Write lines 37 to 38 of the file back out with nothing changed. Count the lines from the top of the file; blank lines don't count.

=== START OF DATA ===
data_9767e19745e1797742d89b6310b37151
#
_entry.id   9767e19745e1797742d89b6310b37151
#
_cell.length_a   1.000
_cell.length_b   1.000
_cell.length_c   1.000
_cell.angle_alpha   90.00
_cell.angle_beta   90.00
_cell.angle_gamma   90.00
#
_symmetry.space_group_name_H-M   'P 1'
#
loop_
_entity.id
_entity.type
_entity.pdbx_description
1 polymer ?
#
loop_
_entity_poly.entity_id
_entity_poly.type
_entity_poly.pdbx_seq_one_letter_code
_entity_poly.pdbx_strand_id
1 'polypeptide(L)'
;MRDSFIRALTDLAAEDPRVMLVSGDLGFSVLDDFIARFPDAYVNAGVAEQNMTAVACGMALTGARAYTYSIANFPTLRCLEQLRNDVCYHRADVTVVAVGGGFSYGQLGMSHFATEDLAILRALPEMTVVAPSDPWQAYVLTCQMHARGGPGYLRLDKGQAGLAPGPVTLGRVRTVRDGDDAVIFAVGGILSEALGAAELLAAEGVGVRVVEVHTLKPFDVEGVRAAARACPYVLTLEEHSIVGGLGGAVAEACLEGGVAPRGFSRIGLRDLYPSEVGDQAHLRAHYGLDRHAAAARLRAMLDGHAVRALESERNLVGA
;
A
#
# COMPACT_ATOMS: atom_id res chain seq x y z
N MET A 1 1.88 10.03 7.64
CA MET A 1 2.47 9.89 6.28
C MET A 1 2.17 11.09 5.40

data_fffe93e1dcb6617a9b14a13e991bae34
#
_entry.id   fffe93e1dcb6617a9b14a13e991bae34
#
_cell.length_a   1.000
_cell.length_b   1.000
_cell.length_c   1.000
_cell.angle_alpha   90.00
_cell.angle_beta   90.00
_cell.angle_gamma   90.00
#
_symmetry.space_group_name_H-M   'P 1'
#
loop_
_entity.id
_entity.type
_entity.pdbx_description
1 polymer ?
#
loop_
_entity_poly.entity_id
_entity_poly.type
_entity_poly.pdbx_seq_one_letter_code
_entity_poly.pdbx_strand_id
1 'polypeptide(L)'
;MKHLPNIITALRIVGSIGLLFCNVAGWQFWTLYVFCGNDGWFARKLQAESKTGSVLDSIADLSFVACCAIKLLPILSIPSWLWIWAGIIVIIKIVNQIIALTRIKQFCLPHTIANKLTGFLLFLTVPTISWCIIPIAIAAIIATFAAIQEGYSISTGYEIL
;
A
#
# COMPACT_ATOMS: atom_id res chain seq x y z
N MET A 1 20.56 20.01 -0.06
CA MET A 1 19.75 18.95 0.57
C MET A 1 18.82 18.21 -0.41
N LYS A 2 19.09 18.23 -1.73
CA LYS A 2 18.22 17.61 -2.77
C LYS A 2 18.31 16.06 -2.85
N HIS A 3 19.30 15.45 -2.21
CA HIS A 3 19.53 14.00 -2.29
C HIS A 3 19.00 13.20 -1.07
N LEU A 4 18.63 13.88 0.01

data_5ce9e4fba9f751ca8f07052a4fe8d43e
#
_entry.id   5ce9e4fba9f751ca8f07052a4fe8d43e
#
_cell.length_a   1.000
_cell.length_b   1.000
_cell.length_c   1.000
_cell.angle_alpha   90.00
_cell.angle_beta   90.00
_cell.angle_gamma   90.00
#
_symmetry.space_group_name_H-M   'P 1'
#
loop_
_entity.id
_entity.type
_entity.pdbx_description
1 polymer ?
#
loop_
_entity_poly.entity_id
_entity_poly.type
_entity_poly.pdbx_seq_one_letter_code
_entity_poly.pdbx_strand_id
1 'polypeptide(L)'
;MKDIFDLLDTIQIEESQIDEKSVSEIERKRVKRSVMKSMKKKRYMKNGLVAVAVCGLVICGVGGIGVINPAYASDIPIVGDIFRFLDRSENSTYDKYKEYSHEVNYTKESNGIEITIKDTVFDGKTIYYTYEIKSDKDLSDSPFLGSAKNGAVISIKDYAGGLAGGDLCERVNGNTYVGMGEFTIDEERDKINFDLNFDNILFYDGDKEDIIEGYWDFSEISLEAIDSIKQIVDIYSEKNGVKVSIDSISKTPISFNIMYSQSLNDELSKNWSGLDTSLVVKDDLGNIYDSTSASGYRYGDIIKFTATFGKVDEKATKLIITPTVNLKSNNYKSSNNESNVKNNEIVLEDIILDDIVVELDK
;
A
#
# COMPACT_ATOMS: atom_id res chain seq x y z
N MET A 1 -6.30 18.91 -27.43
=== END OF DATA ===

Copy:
#
_cell.length_a   1.000